On memories of Dusty Hill – Well, yeah, when I was a kid, there used to be a band (with) his big brother was Rocky. He was a great player. Dusty always played bass. There used to be a band in Dallas in the sixties when I was just like fourteen called Lady Wilde and the Warlocks and that was a Rocky and Dusty and they played around Dallas for many, many years, when I was a kid before Dusty got with Billy Gibbons. So, I’ve known them for a long, long time. I used to see him at the State Fair. You go to the State Fair of Texas, when you’re a kid, they let you out of school and take you on a bus and you go to the State Fair. They would have several stages, and you would see Freddie King, or you see Bob Wills or you would see all those famous recording artists just one after another it’s right there, right behind Big Tex. Big Tex is a giant statue of a cowboy. He would talk out of his mouth like five stories tall or something. He had a giant hat and he was at the entrance of the State Fair and he would say, “Howdy Folks, welcome to the State Fair of Texas”. If you remember “DFW”, one of the Vaughan Brothers songs that we did, we had that at the beginning. That was supposed to be Big Tex.
On singing – I just didn’t really care about singing (early in my career). When I was a kid, when I started playing, I had this little kid voice. I was listening to Muddy Waters records and he had Muddy Waters’ voice. I thought that my voice sounded stupid. So I never really started singing until I had to and then it got to the point where (it was like), “Well, you have to sing now”, I was, “Oh, no”, but it was encouraging and it was something to work on and it was a new aspect. I still work at it and struggle with it and but I love to sing,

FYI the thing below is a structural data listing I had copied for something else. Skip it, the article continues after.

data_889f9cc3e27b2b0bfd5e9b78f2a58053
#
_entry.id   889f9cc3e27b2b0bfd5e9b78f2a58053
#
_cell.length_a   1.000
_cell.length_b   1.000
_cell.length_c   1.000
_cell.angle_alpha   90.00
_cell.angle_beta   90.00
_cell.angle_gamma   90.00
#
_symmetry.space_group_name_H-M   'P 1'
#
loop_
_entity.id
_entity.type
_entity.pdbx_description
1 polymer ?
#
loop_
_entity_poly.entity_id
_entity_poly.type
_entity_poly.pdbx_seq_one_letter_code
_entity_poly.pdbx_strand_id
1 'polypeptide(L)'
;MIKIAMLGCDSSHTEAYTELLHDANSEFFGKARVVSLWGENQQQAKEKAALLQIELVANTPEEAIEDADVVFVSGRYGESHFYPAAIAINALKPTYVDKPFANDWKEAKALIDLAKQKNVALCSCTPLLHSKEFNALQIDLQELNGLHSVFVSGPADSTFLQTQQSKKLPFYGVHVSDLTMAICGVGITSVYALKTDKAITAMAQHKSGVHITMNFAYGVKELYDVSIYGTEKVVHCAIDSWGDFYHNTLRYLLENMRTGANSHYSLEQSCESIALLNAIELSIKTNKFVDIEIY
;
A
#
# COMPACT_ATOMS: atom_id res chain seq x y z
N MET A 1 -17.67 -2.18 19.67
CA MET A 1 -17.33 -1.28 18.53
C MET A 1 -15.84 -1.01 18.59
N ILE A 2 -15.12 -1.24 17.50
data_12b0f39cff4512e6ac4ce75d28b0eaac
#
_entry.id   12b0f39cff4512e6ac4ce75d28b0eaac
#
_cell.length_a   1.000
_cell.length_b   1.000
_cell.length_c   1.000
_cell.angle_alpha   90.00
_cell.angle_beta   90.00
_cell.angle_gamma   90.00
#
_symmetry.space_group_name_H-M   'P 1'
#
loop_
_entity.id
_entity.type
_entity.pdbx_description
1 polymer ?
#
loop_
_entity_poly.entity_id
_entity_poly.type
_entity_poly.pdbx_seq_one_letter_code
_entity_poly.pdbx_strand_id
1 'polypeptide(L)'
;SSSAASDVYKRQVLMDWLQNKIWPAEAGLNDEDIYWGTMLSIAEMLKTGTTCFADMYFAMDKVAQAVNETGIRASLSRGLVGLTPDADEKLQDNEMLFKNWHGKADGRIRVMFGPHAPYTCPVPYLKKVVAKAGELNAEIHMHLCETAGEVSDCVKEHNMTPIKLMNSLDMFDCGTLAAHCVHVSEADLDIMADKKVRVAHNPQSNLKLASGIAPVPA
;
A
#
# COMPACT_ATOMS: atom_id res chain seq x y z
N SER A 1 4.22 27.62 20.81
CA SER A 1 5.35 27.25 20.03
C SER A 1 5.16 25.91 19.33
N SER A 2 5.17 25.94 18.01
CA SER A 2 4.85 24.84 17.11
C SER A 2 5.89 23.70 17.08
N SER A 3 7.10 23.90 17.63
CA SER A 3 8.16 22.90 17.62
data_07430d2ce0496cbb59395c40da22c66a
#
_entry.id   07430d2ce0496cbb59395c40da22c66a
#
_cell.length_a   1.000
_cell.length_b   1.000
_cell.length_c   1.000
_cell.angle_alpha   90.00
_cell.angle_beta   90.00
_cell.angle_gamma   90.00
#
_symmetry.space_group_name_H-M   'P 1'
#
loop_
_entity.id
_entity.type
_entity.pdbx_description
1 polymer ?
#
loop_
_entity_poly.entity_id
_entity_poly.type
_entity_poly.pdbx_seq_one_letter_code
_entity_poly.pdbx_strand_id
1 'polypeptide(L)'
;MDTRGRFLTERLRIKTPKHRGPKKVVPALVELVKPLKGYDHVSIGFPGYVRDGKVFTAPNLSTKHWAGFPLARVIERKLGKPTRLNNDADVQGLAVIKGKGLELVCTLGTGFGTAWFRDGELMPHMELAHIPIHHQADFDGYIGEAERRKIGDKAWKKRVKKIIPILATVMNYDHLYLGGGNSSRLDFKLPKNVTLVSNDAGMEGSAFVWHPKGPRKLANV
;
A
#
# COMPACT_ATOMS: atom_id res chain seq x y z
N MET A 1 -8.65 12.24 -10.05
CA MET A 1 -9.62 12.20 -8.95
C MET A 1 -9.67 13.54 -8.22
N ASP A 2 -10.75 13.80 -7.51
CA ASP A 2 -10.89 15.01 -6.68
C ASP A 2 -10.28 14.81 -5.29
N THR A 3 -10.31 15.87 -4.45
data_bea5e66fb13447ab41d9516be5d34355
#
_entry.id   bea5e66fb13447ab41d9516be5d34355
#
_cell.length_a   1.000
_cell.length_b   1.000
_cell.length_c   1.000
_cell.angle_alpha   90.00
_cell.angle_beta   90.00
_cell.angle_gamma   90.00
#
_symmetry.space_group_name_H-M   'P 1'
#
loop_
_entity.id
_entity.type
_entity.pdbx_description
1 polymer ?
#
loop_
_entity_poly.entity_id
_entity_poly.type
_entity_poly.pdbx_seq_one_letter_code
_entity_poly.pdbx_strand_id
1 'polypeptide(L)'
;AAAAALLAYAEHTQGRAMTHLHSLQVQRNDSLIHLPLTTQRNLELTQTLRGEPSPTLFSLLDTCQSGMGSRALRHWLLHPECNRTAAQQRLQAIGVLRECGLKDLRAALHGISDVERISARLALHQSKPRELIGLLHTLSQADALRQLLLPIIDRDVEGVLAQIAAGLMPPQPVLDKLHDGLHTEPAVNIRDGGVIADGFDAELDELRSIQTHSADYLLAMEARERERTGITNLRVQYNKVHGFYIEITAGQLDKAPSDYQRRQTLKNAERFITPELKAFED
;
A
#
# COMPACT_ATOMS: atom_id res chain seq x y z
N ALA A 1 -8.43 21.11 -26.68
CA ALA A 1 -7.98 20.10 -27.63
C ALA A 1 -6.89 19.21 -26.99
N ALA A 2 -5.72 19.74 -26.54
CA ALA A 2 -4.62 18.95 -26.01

On the lineup for his Fall touring – I’ve got Jason Corbiere on drums, Billy Horton on the bass, string bass, Billy Pittman on rhythm guitar, I’ve got The Texas Horns, baritone sax, tenor sax, and trumpet for the horns, and I got Mike Flanagan on the B3. I got a horn section with rhythm guitar, string bass, drums, and B3.
On the night he accepted his brother’s induction into the Rock & Roll Hall of Fame- Well, it was great to see everyone and great to be there, but it was bittersweet. I don’t know what you say about losing your little brother. He was my little brother even though he was such a great musician and so popular and everything like that, he was still my little brother. When we would go to school in the morning, taking to the bus stop and I’d have to get him to school and get him back home. So it’s always happy and sad and it’s all things all at once. It was a fun night and it was great to be there with all my buddies and sharing all that, and getting him into the Rock & Roll Hall of Fame. That was nice.
On what comes next – I’m writing songs right now, and I don’t know how long it’ll be. After this tour, probably next year, I’ll start recording. After I do my gigs this year and we see what happens. I’m sure I’m going to go in the studio. So I need to make a studio album next, a new album.